Top 10 Harley-Davidsons of All Time

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9. FL

1958 Harley-Davidson FL Duo Glide Courtesy How Stuff Works

Since 1941, large-framed Harleys receive the storied “FL” designation, signifying overhead-valve Big Twin engines with wide front tires and long-distance capabilities. With the exception of some Softail models, today it’s the Touring line of Harley-Davidson that live up to the big and plush FL designation.

That “deluxe” reputation really got rolling in MY1949 when the FL was Harley’s first recipient of hydraulically damped telescopic forks and was bestowed with the moniker Hydra-Glide.

“Easier if you had asked me, ‘What’s your favorite date of all time?’” veteran moto-journalist Reg Kittrelle laughs when asked about his favorite Harley-Davidson. “My first thought was a 1987 FXRC, as it was my first Harley and a bit of a stunner, looks-wise.” However, being a journalist Reg is inclined toward objectivity, so he does his best to leave sentimentality out of the equation and gives the nod to the 1949 Hydra-Glide FL. “To me, this model is a bridge from the old to the new…I prefer the looks of the older Knucklehead FLs, [but] the hydraulic forks of ’49 ushered in a new era for Harley.”

In 1958, the FL received a new frame with a swingarm and a pair of coil-over shocks – the first Big Twin to feature a fully suspended chassis. The Hydra-Glide was renamed the Duo-Glide.

Jason Fogelson, automotive contributor to Forbes and Motorcycle Enthusiast for Best Western’s travel blog You Must Be Trippin’, is a fan of the entire FL line of touring bikes but lists the 1958 Duo-Glide as a personal favorite. “I think it’s the sweet spot – modern chassis and suspension (relatively) with classic looks, all-day comfort and a simple, (sometimes) reliable Panhead engine,” Fogelson says.

(For the record, in 1965 the Duo-Glide received an electric starter and was renamed the “Electra Glide.” But no one voted for one of those.)

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  • sem

    #10 Evo FXR – First image isn’t an Evo.

    • Jonny Langston

      Oops, you guys were right. More of a typo than wrong photo. Consider it fixed.

  • bert

    #10 looks like a shovel fxr to me.

    • Dana P Rockwell

      Folks knew something new (engine) was coming because of the extra space above the Shovelhead engine, waiting for something taller (the Evo in ’84

  • Craig Howell

    Glad you liked my photo of Lucifer’s Hammer that I took at the 1985 Champion Spark Plug 200 at Lagguna Seca! Photo attribution & linkback are always appreciated. ( ) – Craig Howell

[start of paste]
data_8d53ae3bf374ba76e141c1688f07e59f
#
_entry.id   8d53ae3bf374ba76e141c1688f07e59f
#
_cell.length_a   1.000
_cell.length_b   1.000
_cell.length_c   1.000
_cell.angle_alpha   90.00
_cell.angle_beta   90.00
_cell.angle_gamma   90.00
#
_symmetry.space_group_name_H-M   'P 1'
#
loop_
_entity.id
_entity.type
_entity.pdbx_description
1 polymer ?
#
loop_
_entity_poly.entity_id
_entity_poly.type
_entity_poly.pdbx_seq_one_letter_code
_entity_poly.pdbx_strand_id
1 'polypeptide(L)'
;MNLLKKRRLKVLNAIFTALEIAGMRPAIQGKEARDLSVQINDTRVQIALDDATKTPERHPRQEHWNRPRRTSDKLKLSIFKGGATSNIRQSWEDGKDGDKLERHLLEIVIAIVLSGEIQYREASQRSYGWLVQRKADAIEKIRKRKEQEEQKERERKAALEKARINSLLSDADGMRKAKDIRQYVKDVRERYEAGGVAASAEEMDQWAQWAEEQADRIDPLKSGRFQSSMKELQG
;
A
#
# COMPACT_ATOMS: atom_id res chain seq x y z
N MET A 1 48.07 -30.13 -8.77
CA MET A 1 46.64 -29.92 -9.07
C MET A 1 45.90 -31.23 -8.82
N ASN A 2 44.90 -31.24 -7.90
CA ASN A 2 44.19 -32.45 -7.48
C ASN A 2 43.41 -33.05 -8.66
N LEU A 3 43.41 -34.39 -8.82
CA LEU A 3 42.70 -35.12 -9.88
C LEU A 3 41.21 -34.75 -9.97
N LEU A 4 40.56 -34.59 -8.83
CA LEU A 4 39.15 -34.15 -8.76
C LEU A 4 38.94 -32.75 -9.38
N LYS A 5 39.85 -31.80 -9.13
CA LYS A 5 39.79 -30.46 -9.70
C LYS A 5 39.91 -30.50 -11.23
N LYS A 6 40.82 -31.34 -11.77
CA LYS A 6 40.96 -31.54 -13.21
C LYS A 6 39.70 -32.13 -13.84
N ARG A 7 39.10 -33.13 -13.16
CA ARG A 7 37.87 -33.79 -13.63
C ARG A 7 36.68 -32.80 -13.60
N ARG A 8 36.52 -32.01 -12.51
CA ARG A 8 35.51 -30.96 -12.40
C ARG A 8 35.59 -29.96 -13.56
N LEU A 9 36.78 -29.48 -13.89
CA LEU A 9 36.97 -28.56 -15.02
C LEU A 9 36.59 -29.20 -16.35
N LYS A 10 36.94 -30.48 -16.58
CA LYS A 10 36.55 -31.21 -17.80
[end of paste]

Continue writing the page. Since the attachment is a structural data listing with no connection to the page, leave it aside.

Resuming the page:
• Jonny Langston

      Consider it done, Craig! Thanks again

  • Keurig Mikuru

    1959 XLCH Sportster, any K-Model (1952-1956) especially KR, JD for it’s appearance. Got to vote down the FXB Sturgis for that ugly air cleaner. It looks like something AMF designed; oh that’s right it did.

  • Harrison Withers

    Another vote for the xr1200 here, I love mine and just wish they would make it again, with an eye towards weight reduction.

  • Dana P Rockwell

    The FXRP never caught on as a police bike either…

  • ACG

    No V/Rod??Best Harley ever water cooled&fast!

  • Kevin

    My great-grandfather was a Denver motor cop, one of my earliest memories of him was visiting him at his house and watching a movie from the late 1930s in which Fred McMurray is pulled over by a cop on a Harley-Davidson. The cop pulled up alongside the car and issued the ticket through the window while still seated on the bike. As the cop rode away the movie went to commercial and Gran-dad asked my father if he knew why they did that ( ride alongside and pass the ticket through the window). When my father replied no, Gran-dad offered “To actually catch a speeding car on one of those damn things would pucker your butt so badly you couldn’t get off of it for 20 minutes!”
    H-D has been around for 115 years, had its share of ups and downs, survived 2 world wars the great depression, and even AMF. As time and technology has progressed so has H-D, albeit too slowly at times. It is for that reason that I believe the best H-D of all time is one of the 2014 FLH models even to admit my seat time is limited to a single test ride. No other motorcycle company has a more faithful and loyal customer base and no other motorcycle company has more passionate critics. Love ‘em or hate ‘em every body still thinks and talks about them. They are better bikes now than they have ever been and my bet is that my Grandson will someday be talking about them one way or another long after I’m gone.

  • Mark Brenneman

    No way to list a top 10. However, my ’74? 350 Sprint SX was a good starter bike. My ’71 FLH ranks high on my list as I rode it from Oh to the top of Mi and to Fl in the same summer. My ’38 UL (74″) Flat Head was slow to get rolling but turned a lot of heads. My ’73 Sportster w/ a hack was my most fun bike. Way to many people had too much fun on it. My ’89 Heritage Softail has a place because it was a nice bike and the only new Harley I ever bought of over 30 + of them. Before someone goes off, I have had both sizes of Shortsters, the moped looking step through with 3 speeds on the twist grip, to a 110″ Kick only Shovel in a custom frame with suicide clutch and jockey shift. I even had a 2 stroke Enduro Model.

  • BUCK Ronald Bucholtz

    1968 XLCH sportster with P cams and magneto the bike would not idle it ran best wide open only I passed a new cop in town and he could not get close ,the sound that bike made coming on cam was unreal it made the hair on my neck stand up , I also owned many 48 up pans they,were great bikes as well ,being only16 I did many stupid things you can not get away with do day but that XLCH was WICKED bike .